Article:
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5 May 2008 / erikduval

Science2.0: it’s coming…

Snowflake science is beginning to enter mainstream! A workshop on 18 June calls it research2.0. As they say:

Grid-based, heavy-weight computing infrastructures, driven as they largely have been by the needs of researchers requiring High Performance Computing or High Throughput Computing, do not necessarily address the different needs of scientists across the full range of research areas and disciplines. Consequently, what we now observe is a ‘grass roots’ led appropriation by these latter groups of more flexible, lightweight, easily configurable and rapidly deployable technologies originating from the Web sphere.

Scientific American calls it science2.0. They write:

A small but growing number of researchers (and not just the younger ones) have begun to carry out their work via the wide-open tools of Web 2.0. And although their efforts are still too scattered to be called a movement—yet—their experiences to date suggest that this kind of Web-based “Science 2.0” is not only more collegial than traditional science but considerably more productive.

We had a nice illustration of this evolution when some colleagues asked us for access to the data that underpin our recent paper on Quantitative analysis of user-generated content on the Web. (The links in our paper were broken 😉

In Scientific American, the spokesperson for Nature seems to get it: “Our real mission isn’t to publish journals but to facilitate scientific communication,” he says…

IEEE is also trying to make progress in this area, with its “computing now” initiative:

I saw a tremendous opportunity to finally catch up with the rest of the community that is living and breathing Web 2.0, social networking, long tail, and global knowledge. Could we finally convert the one-way, broadcast model of IEEE CS publications into two-way communication between the authors and the community?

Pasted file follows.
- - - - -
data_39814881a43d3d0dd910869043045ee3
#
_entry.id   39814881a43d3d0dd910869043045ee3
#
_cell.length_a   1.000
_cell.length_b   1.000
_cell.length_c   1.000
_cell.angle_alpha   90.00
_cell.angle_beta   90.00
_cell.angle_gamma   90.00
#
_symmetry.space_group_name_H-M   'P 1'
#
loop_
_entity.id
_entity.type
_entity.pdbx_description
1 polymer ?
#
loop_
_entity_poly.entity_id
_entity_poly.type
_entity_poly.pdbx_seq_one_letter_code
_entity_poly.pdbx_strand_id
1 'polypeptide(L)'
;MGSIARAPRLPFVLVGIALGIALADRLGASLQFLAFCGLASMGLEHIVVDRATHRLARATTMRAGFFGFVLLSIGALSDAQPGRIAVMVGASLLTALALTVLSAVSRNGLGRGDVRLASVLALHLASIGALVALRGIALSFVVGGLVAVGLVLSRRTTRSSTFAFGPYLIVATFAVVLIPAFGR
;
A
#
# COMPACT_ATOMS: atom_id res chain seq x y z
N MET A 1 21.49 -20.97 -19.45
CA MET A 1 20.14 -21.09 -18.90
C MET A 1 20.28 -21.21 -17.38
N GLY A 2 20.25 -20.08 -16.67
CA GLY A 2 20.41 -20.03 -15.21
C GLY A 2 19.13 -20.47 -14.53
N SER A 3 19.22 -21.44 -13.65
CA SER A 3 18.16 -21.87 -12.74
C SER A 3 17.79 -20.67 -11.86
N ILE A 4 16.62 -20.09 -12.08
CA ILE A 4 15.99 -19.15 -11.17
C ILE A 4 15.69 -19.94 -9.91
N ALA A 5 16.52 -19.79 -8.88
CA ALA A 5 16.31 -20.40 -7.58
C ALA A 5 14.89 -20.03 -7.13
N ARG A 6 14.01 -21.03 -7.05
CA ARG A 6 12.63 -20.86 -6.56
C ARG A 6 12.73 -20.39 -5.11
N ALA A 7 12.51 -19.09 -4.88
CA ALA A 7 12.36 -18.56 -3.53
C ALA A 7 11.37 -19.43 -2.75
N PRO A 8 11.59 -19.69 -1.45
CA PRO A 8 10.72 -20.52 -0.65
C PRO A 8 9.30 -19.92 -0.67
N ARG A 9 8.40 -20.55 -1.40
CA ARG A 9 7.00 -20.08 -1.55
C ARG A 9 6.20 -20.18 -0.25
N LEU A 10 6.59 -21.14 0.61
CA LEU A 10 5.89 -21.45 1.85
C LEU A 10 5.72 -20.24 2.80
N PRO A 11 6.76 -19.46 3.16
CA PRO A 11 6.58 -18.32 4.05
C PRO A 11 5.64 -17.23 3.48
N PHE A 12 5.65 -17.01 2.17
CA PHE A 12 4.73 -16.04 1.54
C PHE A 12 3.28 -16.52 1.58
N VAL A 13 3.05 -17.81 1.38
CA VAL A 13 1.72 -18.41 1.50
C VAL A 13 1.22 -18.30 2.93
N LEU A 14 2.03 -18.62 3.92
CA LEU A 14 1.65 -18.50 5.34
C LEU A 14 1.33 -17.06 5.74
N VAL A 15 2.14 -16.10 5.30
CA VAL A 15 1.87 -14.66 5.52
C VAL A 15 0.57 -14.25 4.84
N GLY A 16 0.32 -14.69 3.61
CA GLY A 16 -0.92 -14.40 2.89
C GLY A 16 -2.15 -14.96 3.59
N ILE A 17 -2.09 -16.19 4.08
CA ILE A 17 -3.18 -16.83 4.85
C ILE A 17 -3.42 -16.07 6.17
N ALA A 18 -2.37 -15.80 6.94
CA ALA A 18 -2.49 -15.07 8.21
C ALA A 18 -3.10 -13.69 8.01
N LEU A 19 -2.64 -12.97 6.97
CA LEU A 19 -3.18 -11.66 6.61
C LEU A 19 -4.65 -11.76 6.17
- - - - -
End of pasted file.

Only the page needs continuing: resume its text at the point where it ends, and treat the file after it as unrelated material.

This is going to be so much fun, and we’re certainly planning to try some things – more later. For now, I think that Boris Zivkovic sums up my ideas quite well:

“About 99 percent of these ideas are going to die. But some will emerge and spread. I wouldn’t like to predict where all this is going, but I’d be happy to bet that we’re going to like it when we get there.”

Would love to hear YOUR ideas…


Leave a Comment
  1. Jo Vermeulen / Jul 11 2008 11:36 am

    Hi Erik,

    Just wanted to share a few links with you that I think are related. I recently read an interview with Jean-Claude Bradley, a chemistry professor and a pioneering practitioner of open notebook science. His group has a wiki page where they describe all their experiments while they perform them (not just when they are finished).

    An excerpt from the interview (about a research blog vs a wiki):

    “It seemed to me to make sense because you have one post. You can describe one experiment, and then have people comment on it. And then, create a new experiment. That actually didn’t work very well, and the reason is there is so much editing that goes on in terms of recording the science. And the wiki is because you are able to access any individual version. You are able to see when conclusions were made, when errors were found and corrected. You are able to see who did each particular contribution.”

    Another researcher who is working on better tools for scientific collaboration and publication is Michael Nielsen.

    Both can be found on FriendFeed 🙂


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